The dark-gray, torpedo-shaped river dwellers (Trichechus inunguis) have a bristly, hippo-like snout and a flattened rear end. They can grow to 9-feet long and weigh 1,000 pounds, and are found across the Amazon, from Peru to Ecuador, Colombia, Brazil and Guyana. Due to the Amazon’s murky waters, it is difficult to know how many manatees remain. The IUCN Red List of Threatened Species classifies them as “vulnerable,” anticipating a further 30 percent population decline in coming years. The Dallas World Aquarium collaborates with partners in Peru, including its own DWA/CREA, Amazon Rescue Center; the Research Institute of the Peruvian Amazon; the Regional Bureau for the Production of Loreto; and the Technical Administration of Forestry and Wildlife Iquitos.
“It’s critical to get on the ground, work with local biologists and speak directly with the people who live there,” Richardson said. “They know their world, and they have the most to lose from an environmental collapse. Combining rescue and education is a very effective way to make a difference.”
With the support of The Dallas World Aquarium’s admissions from guests, Richardson provides ongoing medical supplies, equipment, expertise and funding for the Center and its staff.
“We’ll do whatever it takes,” Richardson said. “We are going to rehabilitate and release as many manatees as we can. But we’ve also made a commitment to the community, not just the animals. That’s why we employ local staff to care for the animals and to provide education about conservation.”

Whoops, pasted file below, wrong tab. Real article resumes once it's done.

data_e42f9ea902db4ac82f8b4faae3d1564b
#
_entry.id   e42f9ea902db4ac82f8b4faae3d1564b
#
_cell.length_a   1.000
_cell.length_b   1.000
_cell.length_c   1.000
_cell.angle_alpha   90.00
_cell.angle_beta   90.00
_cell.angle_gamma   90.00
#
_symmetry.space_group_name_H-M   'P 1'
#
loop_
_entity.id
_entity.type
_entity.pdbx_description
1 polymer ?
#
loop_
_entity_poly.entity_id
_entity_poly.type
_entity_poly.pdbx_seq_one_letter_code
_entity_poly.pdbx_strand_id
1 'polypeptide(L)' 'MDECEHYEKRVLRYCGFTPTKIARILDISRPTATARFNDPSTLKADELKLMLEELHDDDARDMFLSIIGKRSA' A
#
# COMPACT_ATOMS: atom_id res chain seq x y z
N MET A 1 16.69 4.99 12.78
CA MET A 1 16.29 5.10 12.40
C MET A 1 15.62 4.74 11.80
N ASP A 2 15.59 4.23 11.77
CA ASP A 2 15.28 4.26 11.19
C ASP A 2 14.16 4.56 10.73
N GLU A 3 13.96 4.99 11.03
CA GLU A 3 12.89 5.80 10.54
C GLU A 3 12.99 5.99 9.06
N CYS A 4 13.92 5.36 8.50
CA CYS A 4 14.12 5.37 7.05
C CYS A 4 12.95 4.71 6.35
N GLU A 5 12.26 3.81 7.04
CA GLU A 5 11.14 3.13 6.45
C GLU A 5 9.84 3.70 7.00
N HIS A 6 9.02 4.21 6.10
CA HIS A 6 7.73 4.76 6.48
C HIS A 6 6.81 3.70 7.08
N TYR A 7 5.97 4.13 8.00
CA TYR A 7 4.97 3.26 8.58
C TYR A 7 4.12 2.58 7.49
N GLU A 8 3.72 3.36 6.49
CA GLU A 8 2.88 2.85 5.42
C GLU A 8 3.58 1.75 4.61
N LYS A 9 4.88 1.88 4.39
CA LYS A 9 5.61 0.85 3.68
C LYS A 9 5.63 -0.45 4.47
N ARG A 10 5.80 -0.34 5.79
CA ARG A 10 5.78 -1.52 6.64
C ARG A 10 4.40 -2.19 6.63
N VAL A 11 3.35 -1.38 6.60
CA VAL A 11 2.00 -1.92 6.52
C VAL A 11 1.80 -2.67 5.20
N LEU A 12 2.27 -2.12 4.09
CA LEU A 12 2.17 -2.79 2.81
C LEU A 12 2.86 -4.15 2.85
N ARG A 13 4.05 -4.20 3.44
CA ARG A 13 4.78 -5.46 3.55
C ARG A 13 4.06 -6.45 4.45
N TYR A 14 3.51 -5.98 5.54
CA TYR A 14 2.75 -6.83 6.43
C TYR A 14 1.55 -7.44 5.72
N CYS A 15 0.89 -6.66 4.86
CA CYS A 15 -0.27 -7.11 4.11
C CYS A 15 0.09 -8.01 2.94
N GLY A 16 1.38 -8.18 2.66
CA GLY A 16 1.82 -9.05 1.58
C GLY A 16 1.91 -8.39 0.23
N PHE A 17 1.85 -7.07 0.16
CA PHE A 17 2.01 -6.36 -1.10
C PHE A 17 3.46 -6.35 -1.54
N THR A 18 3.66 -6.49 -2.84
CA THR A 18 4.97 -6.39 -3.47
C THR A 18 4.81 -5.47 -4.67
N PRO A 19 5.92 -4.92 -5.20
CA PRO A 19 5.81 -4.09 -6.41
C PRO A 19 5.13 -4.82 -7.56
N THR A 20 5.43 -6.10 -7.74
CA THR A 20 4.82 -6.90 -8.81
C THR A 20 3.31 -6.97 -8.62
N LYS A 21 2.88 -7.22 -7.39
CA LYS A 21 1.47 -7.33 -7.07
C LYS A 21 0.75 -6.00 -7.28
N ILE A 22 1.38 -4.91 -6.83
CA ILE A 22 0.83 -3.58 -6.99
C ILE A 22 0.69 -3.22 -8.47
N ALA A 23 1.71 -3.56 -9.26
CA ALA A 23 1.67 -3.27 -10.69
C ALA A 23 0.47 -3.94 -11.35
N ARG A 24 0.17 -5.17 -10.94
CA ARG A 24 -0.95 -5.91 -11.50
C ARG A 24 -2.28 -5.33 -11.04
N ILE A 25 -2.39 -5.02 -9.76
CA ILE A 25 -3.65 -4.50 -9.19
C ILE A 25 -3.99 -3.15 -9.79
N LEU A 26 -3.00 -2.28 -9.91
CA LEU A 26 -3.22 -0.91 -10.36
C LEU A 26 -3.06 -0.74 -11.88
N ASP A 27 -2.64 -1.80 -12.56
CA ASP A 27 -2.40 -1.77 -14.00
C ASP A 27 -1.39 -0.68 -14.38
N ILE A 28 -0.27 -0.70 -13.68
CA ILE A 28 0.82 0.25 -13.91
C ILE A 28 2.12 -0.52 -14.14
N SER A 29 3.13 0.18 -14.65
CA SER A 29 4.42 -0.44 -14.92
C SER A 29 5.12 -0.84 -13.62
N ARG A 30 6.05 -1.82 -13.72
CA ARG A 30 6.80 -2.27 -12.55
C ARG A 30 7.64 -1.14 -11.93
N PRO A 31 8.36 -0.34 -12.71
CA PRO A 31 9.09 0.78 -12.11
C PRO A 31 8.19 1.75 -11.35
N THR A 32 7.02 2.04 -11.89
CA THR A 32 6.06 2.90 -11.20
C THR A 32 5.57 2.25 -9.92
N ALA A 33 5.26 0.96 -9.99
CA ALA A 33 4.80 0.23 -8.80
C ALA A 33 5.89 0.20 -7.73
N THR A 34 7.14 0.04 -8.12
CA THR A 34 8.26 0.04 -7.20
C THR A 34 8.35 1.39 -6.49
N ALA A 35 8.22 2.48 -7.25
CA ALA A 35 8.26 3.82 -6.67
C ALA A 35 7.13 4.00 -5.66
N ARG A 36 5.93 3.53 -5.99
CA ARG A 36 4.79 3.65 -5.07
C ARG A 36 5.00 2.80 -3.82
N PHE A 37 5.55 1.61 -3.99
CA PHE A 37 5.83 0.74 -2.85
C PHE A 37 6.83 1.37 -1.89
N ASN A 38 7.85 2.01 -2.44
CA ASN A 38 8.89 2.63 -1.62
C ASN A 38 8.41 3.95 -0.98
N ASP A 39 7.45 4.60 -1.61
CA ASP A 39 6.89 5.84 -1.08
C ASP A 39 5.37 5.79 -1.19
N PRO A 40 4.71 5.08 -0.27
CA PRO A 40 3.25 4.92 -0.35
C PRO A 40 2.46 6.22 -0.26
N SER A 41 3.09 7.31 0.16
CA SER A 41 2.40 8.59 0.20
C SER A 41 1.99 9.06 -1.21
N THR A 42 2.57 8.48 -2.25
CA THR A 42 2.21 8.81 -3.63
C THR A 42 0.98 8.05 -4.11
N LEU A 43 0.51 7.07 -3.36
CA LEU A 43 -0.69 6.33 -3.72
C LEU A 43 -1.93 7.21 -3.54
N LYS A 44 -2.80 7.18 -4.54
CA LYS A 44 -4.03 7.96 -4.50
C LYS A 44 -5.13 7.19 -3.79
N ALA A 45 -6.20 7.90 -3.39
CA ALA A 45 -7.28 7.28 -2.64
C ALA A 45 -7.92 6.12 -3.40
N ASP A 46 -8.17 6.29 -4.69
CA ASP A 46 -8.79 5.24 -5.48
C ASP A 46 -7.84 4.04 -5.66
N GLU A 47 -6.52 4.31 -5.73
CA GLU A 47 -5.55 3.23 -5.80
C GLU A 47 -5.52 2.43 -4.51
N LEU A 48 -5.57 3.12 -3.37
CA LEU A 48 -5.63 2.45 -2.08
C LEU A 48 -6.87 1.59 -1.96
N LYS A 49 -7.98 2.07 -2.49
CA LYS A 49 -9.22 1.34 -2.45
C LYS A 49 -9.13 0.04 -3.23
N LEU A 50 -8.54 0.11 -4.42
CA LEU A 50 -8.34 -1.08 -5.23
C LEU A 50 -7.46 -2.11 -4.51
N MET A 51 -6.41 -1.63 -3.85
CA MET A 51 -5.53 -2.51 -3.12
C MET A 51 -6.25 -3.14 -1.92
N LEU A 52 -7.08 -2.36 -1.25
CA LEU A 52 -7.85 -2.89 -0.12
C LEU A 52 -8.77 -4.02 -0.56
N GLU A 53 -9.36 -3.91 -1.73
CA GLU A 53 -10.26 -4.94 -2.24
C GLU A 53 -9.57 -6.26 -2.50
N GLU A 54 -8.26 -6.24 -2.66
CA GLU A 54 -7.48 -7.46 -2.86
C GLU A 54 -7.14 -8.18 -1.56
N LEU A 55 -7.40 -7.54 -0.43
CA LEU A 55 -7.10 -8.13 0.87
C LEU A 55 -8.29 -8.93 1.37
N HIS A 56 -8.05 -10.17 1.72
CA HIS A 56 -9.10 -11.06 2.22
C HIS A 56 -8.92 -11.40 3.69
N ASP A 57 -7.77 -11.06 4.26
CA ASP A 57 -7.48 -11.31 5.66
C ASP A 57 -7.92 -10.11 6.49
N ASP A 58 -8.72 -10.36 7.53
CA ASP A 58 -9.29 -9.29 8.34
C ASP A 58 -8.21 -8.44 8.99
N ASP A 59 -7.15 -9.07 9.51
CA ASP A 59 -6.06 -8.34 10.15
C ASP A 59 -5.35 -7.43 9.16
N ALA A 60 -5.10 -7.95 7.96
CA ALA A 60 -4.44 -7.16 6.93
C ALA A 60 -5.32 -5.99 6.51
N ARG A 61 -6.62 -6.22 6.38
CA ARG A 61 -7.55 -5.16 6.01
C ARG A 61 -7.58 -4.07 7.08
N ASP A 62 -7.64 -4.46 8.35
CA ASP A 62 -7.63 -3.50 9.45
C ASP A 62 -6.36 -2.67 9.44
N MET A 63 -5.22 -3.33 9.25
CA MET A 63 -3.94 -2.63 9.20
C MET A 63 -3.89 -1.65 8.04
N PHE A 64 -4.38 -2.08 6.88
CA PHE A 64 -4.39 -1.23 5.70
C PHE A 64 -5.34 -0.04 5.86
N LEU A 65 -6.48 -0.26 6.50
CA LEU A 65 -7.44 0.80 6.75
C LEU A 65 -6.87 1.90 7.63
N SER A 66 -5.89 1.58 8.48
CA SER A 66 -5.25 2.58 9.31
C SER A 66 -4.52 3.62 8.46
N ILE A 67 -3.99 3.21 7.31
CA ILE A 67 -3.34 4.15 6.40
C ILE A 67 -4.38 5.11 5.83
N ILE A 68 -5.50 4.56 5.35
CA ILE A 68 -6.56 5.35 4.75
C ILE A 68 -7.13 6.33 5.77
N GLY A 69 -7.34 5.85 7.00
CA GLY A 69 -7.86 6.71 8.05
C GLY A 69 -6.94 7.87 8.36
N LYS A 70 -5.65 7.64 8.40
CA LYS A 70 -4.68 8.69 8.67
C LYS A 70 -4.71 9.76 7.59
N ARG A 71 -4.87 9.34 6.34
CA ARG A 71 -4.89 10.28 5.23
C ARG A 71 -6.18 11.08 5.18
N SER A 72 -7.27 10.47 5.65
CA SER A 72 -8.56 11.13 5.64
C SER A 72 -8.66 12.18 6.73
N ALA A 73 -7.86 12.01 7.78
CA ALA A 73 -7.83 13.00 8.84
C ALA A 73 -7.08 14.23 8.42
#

Education is key to saving manatees
The Rescue Center’s biologists fan out through the remote region, teaching residents – particularly children – why wildlife protection is so important.
“We are working to protect endangered animals in the Amazon, but we also want to teach about sustainable development,” said Cristian Vélez Ramirez, who works at the Center. “This will show how all things are connected.”
One example: While villagers kill manatees, thinking they are fish-eaters, the manatees’ absence actually lets aquatic plants run wild, blocking lakes and rivers.
“The health of the Amazon depends on manatees eating the right amounts of algae and plants that would otherwise take over and the waterways,” said Javier Velásquez of the Rescue Center. “The local people are affected, because they can no longer enter these lakes to fish.”
Richardson is a long-time champion for manatee conservation. Over 20 years ago, the first Antillean manatee calf was rescued in Venezuela followed by a second that was accidentally caught by fishermen. With permission from the U.S. Fish and Wildlife Service and the Venezuelan Ministry of the Environment (PROFAUNA), Richardson agreed to fly them to Dallas, where they would be cared for while the rescue and rehabilitation center was built. Then in 2008, he responded to requests for help with four rescued manatees near Iquitos. The calves, weighing just 12 pounds each, were orphaned when their mothers were killed for their meat.